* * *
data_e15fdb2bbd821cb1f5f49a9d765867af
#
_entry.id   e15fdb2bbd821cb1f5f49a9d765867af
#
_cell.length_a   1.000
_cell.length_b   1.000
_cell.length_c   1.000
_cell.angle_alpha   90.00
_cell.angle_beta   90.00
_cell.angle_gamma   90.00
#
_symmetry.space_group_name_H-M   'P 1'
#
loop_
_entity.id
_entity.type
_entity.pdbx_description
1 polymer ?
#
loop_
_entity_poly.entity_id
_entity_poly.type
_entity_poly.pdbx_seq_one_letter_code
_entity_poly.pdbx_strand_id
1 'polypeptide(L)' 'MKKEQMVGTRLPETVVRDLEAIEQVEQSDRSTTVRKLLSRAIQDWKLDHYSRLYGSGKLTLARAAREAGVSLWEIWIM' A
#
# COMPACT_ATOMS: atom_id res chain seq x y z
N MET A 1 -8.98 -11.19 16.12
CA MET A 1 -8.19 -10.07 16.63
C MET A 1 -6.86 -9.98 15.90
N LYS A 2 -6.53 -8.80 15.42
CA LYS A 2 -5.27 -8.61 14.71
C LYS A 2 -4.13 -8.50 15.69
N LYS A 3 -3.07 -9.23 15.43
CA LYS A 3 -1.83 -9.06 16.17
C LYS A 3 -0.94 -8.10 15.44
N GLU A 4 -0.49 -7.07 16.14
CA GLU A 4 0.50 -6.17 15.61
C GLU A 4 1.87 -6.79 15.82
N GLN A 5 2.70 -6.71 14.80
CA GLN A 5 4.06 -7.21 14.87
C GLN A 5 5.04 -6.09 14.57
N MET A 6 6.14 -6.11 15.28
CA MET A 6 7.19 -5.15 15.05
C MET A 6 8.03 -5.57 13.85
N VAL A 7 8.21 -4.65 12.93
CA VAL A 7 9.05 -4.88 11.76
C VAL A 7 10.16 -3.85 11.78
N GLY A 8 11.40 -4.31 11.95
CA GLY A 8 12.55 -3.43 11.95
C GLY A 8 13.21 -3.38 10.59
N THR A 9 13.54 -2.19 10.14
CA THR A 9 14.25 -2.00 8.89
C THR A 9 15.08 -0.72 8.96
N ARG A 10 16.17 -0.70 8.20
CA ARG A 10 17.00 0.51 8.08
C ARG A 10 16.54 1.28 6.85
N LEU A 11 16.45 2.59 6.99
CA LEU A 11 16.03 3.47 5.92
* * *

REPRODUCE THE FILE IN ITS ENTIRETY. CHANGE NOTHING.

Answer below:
data_e15fdb2bbd821cb1f5f49a9d765867af
#
_entry.id   e15fdb2bbd821cb1f5f49a9d765867af
#
_cell.length_a   1.000
_cell.length_b   1.000
_cell.length_c   1.000
_cell.angle_alpha   90.00
_cell.angle_beta   90.00
_cell.angle_gamma   90.00
#
_symmetry.space_group_name_H-M   'P 1'
#
loop_
_entity.id
_entity.type
_entity.pdbx_description
1 polymer ?
#
loop_
_entity_poly.entity_id
_entity_poly.type
_entity_poly.pdbx_seq_one_letter_code
_entity_poly.pdbx_strand_id
1 'polypeptide(L)' 'MKKEQMVGTRLPETVVRDLEAIEQVEQSDRSTTVRKLLSRAIQDWKLDHYSRLYGSGKLTLARAAREAGVSLWEIWIM' A
#
# COMPACT_ATOMS: atom_id res chain seq x y z
N MET A 1 -8.98 -11.19 16.12
CA MET A 1 -8.19 -10.07 16.63
C MET A 1 -6.86 -9.98 15.90
N LYS A 2 -6.53 -8.80 15.42
CA LYS A 2 -5.27 -8.61 14.71
C LYS A 2 -4.13 -8.50 15.69
N LYS A 3 -3.07 -9.23 15.43
CA LYS A 3 -1.83 -9.06 16.17
C LYS A 3 -0.94 -8.10 15.44
N GLU A 4 -0.49 -7.07 16.14
CA GLU A 4 0.50 -6.17 15.61
C GLU A 4 1.87 -6.79 15.82
N GLN A 5 2.70 -6.71 14.80
CA GLN A 5 4.06 -7.21 14.87
C GLN A 5 5.04 -6.09 14.57
N MET A 6 6.14 -6.11 15.28
CA MET A 6 7.19 -5.15 15.05
C MET A 6 8.03 -5.57 13.85
N VAL A 7 8.21 -4.65 12.93
CA VAL A 7 9.05 -4.88 11.76
C VAL A 7 10.16 -3.85 11.78
N GLY A 8 11.40 -4.31 11.95
CA GLY A 8 12.55 -3.43 11.95
C GLY A 8 13.21 -3.38 10.59
N THR A 9 13.54 -2.19 10.14
CA THR A 9 14.25 -2.00 8.89
C THR A 9 15.08 -0.72 8.96
N ARG A 10 16.17 -0.70 8.20
CA ARG A 10 17.00 0.51 8.08
C ARG A 10 16.54 1.28 6.85
N LEU A 11 16.45 2.59 6.99
CA LEU A 11 16.03 3.47 5.92